With the train and a transfer to the Metro in Naples, we got to Pompeii at about 1pm. The site is open until 5pm, so we had enough time to see most of it (not all, though, because it really is an entire ancient city.)

It was pouring rain by the time we arrived, and though it was frustrating to have to hold up my umbrella and my camera at the same time, it also made the site a lot more interesting to me. Pompeii is a major tourist location, and I’ve heard that in the summer it’s packed beyond belief. Since it was the off season, and since it was raining, Pompeii really did look like an abandoned, ruined city. A city of the dead. You could walk several streets before running into another person. It gave a very surreal, ghostly aspect to the site.

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The streets of Pompeii are still paved with cobblestones and still have the stones in place for the pedestrians to cross without stepping in puddles or debris. In the rain, they were more rivers than streets and we were glad for the raised sidewalks on either side. We wandered the streets of Pompeii, walking around a city that was frozen in time in 79AD. It was amazing to see the way a town looked in the Roman Empire. With wall paintings, mosaics and graffiti still in tact, it was easy to imagine yourself a Pompeian in the houses and courtyards.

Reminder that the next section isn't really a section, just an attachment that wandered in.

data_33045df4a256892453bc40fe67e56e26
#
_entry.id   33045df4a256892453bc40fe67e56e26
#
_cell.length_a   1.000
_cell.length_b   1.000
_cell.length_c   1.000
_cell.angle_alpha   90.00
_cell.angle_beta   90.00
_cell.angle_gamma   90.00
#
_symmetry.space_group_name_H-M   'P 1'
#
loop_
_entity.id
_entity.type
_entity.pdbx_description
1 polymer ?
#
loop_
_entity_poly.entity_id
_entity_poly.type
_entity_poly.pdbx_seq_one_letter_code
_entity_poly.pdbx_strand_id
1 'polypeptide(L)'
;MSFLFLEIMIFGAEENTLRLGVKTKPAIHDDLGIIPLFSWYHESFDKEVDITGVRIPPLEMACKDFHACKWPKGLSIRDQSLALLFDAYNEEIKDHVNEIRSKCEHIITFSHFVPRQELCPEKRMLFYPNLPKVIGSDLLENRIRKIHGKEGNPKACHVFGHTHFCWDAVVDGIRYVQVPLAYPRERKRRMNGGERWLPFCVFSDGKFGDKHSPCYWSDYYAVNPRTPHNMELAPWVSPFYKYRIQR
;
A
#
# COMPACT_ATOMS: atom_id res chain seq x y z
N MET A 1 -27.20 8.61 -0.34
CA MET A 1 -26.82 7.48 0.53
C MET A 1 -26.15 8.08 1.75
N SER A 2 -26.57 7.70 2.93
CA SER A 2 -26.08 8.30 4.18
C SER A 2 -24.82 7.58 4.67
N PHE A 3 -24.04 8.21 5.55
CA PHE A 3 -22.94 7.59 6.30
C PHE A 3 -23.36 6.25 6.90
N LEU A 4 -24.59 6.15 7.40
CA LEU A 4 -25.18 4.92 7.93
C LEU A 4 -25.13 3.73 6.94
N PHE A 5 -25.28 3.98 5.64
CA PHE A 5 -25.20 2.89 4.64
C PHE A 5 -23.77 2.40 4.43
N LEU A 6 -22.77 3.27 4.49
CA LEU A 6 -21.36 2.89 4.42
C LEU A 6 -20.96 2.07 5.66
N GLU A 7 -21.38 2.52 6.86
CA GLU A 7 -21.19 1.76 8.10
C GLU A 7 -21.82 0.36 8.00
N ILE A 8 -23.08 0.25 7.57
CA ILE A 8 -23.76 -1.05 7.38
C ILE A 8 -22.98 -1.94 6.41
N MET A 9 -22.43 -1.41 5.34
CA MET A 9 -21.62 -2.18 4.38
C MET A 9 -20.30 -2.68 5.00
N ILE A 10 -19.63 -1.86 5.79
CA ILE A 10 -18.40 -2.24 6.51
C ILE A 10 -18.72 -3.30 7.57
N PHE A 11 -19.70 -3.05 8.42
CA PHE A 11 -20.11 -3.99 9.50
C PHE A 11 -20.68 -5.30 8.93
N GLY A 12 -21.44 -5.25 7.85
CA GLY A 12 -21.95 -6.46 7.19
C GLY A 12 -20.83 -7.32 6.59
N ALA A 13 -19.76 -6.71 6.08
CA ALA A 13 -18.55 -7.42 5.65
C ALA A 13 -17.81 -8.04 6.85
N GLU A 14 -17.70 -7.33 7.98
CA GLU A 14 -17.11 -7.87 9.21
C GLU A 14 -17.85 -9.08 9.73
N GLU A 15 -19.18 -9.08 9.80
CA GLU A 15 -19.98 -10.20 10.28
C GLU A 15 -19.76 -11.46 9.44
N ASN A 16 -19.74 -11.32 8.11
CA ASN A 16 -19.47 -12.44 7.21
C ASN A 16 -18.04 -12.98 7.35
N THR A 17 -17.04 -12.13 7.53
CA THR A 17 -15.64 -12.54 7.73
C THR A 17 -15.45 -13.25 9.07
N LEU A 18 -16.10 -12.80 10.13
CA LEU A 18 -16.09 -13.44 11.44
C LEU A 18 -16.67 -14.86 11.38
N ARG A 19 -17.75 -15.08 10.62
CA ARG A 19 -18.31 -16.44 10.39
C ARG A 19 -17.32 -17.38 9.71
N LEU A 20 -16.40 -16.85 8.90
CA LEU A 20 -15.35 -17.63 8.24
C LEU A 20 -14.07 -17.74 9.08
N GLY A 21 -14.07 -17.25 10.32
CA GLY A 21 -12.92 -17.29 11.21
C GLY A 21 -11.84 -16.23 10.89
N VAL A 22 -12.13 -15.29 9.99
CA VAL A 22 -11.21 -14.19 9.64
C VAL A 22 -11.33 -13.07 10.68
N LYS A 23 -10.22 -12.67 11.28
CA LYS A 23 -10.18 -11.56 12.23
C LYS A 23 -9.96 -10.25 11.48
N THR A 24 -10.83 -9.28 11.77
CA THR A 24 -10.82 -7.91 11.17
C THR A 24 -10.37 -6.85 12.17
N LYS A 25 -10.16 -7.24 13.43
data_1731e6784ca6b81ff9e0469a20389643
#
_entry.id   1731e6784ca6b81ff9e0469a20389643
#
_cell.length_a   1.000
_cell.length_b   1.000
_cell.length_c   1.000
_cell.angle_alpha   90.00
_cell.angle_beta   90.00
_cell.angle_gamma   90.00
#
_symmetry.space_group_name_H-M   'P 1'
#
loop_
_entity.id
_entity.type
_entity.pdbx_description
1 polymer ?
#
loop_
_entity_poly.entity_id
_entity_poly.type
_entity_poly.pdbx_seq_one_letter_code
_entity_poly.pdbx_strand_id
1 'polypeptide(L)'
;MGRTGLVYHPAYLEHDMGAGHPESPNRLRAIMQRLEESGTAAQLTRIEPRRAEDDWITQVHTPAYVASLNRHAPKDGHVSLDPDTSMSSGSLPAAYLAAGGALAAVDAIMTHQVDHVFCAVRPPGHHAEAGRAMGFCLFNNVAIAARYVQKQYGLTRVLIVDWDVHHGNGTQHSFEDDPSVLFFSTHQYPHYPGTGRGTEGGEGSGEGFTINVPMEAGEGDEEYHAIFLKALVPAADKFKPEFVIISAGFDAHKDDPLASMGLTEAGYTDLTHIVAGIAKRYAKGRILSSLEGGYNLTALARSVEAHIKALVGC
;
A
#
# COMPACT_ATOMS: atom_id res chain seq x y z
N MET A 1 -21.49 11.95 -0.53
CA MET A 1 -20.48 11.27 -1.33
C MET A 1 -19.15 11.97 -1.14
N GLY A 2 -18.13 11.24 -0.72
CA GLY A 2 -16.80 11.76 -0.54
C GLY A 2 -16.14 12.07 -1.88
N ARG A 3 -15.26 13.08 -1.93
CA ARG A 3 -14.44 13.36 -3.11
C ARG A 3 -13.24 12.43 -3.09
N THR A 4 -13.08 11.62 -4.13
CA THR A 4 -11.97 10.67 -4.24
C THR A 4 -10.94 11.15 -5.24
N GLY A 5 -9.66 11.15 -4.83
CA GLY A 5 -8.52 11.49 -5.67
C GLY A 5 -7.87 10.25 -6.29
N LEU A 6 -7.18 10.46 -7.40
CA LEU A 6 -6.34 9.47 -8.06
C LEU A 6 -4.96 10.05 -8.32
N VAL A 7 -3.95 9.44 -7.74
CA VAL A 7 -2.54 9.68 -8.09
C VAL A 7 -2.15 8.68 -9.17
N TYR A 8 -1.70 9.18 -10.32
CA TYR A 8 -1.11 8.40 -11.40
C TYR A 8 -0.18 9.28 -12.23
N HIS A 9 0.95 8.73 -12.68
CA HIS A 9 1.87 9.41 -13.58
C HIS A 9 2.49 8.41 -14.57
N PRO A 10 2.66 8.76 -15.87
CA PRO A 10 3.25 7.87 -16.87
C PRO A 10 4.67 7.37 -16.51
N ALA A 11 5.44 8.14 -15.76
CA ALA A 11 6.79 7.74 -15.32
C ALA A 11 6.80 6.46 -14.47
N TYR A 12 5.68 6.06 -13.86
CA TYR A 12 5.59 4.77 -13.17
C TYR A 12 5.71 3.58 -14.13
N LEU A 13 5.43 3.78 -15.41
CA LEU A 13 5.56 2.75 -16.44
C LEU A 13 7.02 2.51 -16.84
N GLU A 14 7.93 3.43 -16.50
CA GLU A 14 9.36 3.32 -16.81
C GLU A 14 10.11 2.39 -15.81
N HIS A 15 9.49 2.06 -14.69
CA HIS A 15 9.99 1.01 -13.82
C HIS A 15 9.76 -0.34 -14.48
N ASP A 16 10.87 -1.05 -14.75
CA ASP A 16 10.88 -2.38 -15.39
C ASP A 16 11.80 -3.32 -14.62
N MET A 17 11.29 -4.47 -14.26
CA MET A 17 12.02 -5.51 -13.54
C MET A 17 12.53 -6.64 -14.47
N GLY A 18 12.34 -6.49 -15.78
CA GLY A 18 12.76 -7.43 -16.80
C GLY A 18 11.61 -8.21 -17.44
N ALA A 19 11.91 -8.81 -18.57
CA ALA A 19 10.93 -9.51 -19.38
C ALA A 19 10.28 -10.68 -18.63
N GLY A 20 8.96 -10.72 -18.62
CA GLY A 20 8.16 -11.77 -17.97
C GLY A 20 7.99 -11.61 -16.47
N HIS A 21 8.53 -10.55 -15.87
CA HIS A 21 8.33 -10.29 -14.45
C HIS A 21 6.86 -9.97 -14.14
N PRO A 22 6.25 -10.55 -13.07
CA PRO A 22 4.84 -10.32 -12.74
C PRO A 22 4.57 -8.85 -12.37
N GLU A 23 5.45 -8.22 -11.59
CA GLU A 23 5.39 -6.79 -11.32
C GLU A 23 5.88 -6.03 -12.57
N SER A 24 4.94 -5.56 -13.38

A room with wall paintings, by me

When they excavated Pompeii, they didn’t find dead bodies. They were incinerated in the heat. But the way the ash and rock had fallen created pockets of air in the shape of where the bodies had been. Therefore, archaeologists were able to make plaster casts of the people who had died in Pompeii. In the summer I understand that many of these are left in situ, among the buildings of the city so that you can see where they died. In the off season, however, the casts are kept in an open storage area.

Praying, by me

As someone studying archaeology, Pompeii was a wonder to see. I have been reading in textbooks for years of all the things we’ve found out from Pompeii. Because it was frozen in time, it alloys us to see how a Roman city would have looked in the 1st Century AD. Graffiti, wall paintings, amphorae and shops can tells us countless things about the Roman way of life.

Needless to say, we spent as much time as possible at Pompeii.

At around 4:25 we made our way back to the main gate to buy the guidebook. The last admission was at 4:30, so we ran out quickly to get the book and then nipped back in. An employee told us not to go too far, since they were closing in half an hour. We told him that we were going to go see the Villa of the Mysteries and exit that way.

And so, we walked across the city to the Villa. We got there at about 4:50, just in time to see the Villa and exit on time. But when we were done looking around the Villa, we realized that we couldn’t find the way out the book had described. There was a fence that kept us from going any further past the Villa.

We decided to go back up the hill to see if we had missed the exit on our way in. A man told us that we had to go back towards the main entrance. We were confused, but we continued up the hill anyway.

After walking for a while, we realized that the path we were on wasn’t going to lead us to an exit. By now it was 5:20 and dark, and there was no one else in Pompeii. Everyone had left for the day. We still had no idea how to get out.